In 2009, when Bouchercon was being held in Indianapolis, a gang of us went out to dinner.
The inimitable Peter Rozovsky (http://detectivesbeyondborders.blogspot.com/ )
was walking next to me when we entered the restaurant.
This was the mural facing us on the wall:
“Ha!” said I. “Picasso. Les Demoiselles de Avignon.”
“Ha!” said Peter. “Matisse. La Danse.”
Peter, of course, was right.
He usually is.
Les Demoiselles de Avignon is this one:
I knew that.
I really did.
That’s my story anyway.
And I’m sticking to it.
What’s this got to do with plagiarism?
Bear with me.
I’m getting there.
Flash forward to the first hours of New Year’s Day, 2011.
During the celebration on Copacabana Beach the symbol for the Rio 2016 Olympic Games was unveiled:
If you haven’t got time to watch the video (2 minutes and 57 seconds), cut right to the chase and look at this:
And, now, compare it with this:
It’s the logo for the Telluride Foundation, http://www.telluridefoundation.org/ a Colorado-based organization that exists to promote philanthropy.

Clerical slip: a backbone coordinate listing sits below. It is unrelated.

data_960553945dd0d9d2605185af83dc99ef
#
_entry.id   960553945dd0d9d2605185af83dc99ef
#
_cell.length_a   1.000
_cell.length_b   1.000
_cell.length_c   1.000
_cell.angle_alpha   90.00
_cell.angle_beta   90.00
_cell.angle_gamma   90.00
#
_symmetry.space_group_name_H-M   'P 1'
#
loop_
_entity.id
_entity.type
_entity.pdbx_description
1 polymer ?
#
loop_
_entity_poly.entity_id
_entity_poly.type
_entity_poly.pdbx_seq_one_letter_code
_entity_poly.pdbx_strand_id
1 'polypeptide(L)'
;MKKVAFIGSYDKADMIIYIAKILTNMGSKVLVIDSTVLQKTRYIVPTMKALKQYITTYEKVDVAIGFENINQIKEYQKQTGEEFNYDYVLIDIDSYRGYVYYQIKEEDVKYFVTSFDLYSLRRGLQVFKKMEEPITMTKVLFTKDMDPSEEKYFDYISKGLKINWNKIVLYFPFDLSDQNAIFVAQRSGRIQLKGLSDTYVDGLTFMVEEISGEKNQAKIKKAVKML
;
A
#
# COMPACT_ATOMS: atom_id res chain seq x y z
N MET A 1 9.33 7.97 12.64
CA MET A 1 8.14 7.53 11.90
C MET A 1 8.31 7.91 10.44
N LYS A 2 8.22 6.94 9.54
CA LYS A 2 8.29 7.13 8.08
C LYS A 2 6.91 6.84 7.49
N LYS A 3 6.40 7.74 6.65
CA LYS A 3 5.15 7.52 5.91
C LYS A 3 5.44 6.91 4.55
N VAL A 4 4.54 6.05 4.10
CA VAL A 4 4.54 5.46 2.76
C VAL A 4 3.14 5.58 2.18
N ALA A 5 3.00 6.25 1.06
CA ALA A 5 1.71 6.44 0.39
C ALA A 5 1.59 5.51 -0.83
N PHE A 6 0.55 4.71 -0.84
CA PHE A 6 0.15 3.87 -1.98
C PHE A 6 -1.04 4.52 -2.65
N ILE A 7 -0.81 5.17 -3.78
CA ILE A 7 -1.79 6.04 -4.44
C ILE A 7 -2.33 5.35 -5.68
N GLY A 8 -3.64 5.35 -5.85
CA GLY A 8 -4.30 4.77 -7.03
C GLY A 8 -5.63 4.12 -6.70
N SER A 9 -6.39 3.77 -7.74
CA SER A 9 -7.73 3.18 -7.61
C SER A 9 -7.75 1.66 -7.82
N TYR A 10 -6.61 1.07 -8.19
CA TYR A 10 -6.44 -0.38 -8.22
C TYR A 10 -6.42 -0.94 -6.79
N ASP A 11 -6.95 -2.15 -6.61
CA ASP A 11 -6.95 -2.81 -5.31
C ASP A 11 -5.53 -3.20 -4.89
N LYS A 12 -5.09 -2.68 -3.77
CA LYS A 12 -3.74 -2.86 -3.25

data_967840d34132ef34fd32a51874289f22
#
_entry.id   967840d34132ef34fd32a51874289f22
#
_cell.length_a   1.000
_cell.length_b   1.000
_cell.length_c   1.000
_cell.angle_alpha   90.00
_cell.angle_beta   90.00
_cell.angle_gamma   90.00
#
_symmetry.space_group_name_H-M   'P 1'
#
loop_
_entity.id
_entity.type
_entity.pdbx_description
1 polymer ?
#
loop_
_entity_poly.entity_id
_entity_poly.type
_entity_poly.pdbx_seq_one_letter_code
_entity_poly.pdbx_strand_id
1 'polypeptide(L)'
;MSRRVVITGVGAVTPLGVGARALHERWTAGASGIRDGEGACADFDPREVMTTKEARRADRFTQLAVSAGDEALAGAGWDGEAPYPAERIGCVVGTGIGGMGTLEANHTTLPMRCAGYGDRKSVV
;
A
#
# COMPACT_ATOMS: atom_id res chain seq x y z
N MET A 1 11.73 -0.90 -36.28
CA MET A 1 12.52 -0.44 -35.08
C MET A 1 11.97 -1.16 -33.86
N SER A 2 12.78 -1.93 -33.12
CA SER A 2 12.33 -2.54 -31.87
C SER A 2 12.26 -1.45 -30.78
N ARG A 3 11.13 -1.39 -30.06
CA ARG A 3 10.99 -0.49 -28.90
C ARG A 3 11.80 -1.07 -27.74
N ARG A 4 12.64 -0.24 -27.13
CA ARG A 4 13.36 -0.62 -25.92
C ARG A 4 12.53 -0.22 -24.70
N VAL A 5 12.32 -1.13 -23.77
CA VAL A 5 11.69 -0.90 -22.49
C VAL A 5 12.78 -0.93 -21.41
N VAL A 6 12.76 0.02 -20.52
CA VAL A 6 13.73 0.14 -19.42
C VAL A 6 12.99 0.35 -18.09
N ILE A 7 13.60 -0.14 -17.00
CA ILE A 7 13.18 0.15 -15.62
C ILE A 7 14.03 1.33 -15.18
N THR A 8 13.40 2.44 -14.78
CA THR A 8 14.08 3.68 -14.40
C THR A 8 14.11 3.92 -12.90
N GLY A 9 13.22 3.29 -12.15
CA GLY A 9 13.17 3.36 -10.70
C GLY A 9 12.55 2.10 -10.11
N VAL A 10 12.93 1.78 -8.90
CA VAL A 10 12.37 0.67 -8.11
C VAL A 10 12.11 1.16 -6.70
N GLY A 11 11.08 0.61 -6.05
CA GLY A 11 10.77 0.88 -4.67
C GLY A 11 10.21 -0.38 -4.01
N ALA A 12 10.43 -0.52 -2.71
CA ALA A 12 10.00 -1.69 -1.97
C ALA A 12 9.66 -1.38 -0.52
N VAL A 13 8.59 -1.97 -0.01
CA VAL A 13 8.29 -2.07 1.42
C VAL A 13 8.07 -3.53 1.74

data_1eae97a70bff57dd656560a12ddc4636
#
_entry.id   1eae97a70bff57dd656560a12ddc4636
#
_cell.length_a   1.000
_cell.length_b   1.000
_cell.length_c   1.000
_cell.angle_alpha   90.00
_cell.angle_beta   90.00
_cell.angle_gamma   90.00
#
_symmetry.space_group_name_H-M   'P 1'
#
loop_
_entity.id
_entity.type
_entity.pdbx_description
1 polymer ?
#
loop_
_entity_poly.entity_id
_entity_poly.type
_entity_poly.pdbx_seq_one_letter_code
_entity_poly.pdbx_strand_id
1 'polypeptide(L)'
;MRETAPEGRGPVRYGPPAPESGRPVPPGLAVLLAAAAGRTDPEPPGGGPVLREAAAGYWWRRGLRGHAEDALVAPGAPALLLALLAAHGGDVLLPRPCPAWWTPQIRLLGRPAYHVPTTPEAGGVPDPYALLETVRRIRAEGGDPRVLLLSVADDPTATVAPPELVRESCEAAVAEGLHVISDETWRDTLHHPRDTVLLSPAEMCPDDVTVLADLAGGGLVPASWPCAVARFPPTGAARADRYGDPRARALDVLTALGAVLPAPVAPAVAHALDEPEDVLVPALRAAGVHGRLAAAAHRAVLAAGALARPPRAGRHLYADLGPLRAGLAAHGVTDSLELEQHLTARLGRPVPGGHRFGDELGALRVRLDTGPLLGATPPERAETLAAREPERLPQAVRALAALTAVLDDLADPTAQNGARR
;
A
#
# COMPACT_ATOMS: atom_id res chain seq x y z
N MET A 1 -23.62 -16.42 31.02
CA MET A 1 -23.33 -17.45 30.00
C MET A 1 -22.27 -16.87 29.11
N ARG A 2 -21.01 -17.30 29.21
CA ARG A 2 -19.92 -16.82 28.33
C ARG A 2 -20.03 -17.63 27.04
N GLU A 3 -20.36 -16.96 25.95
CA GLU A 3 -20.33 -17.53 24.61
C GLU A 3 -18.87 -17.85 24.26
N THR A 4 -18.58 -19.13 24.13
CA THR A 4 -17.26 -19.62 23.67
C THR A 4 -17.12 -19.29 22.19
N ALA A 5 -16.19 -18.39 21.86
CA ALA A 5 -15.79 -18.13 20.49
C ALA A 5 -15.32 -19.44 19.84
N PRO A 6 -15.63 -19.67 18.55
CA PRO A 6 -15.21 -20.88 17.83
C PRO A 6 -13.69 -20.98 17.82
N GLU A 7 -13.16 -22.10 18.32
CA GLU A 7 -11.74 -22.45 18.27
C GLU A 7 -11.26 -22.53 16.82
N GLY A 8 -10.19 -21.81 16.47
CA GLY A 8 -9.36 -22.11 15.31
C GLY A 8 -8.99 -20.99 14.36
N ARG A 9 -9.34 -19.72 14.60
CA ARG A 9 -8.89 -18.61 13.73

See any similarity?
Lots of folks do.
They allege that the Telluride logo was directly lifted from the Matisse.
And take away the legs and the red dancer from the Telluride logo, and you’ve got the Olympic logo.
Fred Gelli, of Tátil Design, the Brazilian agency that created the logo, says no.
He acknowledges that there are similarities between the two, but is unwilling to go any farther than that.
His detractors say the similarity is just too great, that even the color dispersion is nearly identical.
I asked Peter Ratcliffe, a designer who’s been doing some book covers for me, what he thought.
He said yes to inspiration, no to plagiarism.
And thought it was a cool idea that the Brazilians have come up with the first 3-dimensional Olympic Symbol:
What do the rest of you folks think?
Leighton - Monday